Wednesday, August 13, 2008

Deforolimus trial

I finally got to take a look at the informed consent documents for Ariad’s phase III trial of oral deforolimus. The trial is intended to see if the drug improves progression free survival for patients who have had successful chemotherapy for advanced sarcoma. 

It is a double-blind, placebo-controlled study: Participants are assigned randomly into a placebo group or a deforolimus group, and neither they nor their doctors know which group they are part of. The odds of getting the placebo are 50/50, a coin-flip -- a huge negative for electing to take part in this particular study, obviously. Ariad’s thinking is that the standard of care after completing sarcoma chemotherapy successfully is watchful waiting; therefore, study participants randomized into the placebo arm of the study are receiving standard treatment.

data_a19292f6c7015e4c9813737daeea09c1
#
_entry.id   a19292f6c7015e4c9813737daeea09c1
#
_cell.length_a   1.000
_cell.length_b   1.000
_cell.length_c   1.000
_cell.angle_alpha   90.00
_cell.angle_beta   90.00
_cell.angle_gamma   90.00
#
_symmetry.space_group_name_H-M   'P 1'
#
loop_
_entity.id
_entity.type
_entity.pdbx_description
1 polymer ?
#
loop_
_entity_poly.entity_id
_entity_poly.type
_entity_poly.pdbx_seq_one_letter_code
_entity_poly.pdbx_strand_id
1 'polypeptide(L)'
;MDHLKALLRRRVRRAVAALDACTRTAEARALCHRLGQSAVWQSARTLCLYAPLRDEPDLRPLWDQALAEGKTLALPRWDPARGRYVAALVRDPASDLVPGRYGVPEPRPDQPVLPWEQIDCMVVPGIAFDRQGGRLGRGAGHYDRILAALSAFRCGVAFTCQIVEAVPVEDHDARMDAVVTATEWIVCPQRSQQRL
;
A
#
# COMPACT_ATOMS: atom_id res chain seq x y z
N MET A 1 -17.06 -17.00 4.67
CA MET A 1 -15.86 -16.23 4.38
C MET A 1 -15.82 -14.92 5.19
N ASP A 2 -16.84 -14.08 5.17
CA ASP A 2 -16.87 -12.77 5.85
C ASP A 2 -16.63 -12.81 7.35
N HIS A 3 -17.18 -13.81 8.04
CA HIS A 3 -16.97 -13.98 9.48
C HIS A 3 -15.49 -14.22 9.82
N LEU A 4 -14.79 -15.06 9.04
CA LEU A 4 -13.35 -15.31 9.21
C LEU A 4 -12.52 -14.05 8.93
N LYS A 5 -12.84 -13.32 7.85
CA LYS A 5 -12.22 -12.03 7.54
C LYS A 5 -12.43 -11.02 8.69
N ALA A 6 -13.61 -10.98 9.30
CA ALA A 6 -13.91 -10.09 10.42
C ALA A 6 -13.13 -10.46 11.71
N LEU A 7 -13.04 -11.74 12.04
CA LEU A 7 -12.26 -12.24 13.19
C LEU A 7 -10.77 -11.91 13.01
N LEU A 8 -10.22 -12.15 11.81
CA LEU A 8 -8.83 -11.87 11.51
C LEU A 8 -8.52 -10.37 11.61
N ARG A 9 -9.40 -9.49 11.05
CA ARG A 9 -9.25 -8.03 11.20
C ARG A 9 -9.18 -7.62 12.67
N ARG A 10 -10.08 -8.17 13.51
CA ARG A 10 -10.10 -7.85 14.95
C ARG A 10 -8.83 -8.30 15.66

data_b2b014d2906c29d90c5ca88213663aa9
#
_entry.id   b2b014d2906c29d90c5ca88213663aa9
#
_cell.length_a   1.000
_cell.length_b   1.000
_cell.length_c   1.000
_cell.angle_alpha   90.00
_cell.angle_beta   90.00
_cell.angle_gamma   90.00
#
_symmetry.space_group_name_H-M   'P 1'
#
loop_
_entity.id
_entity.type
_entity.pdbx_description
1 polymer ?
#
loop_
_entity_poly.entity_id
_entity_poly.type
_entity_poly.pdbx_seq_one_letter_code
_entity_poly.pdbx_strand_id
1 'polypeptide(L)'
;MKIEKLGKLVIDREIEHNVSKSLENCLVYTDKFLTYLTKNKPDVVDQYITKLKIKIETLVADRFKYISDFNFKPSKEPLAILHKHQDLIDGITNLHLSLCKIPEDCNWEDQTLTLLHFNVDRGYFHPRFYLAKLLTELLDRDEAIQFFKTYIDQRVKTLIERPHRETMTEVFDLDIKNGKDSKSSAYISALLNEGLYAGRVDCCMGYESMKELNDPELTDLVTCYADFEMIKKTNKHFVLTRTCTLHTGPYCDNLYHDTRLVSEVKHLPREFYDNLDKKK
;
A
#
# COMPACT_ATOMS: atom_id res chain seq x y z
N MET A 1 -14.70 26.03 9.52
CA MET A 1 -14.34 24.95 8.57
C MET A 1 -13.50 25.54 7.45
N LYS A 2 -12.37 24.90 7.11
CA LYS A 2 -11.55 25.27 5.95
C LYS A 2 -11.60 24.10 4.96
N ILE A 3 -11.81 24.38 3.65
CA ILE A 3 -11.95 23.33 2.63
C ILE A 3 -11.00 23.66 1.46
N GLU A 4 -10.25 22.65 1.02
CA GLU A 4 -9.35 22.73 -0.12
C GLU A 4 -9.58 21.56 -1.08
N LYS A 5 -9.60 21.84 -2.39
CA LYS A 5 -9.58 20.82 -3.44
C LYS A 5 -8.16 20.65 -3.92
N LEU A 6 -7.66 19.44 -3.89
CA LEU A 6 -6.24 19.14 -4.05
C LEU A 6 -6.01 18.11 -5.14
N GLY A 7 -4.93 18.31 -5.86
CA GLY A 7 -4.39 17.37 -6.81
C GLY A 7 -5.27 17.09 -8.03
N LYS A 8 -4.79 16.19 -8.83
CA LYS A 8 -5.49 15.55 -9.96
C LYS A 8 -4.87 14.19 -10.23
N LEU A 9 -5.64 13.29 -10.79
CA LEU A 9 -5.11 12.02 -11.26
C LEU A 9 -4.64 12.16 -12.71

Here are some notes about how the study works and the side effects of the drug that I gleaned from the documents:

Patients must have completed at least four cycles of chemotherapy without any worsening of the cancer; 1, 2 or 3 previous treatments (chemo completed 3-8 weeks before being randomized into the study)

Randomized in either placebo arm or treatment arm; double-blind

14 days of pre-study screening; includes review of scans (process may take up to 3 weeks, I think; little confused by this part)

Study involves bloods every month; scans every 8 weeks

Kicked out of study if disease progresses or toxicity becomes unacceptable

No crossover from placebo arm to treatment arm

Ongoing monitoring

Greater than 20 percent side effects:

weakness and fatigue
appetite loss
mouth sores or sore throat
low red blood cell counts
low white blood cell counts
increased blood fat levels
low platelet counts
taste changes

Less frequent side effects:

weight loss
tingling sensation in the hands or feet
hair loss
high blood sugar levels
increased liver enzyme levels
low blood levels of sodium, potassium and phosphate
nail discoloration and brittleness

There are also some dire less than 2 percent and less than 1 percent side effects.

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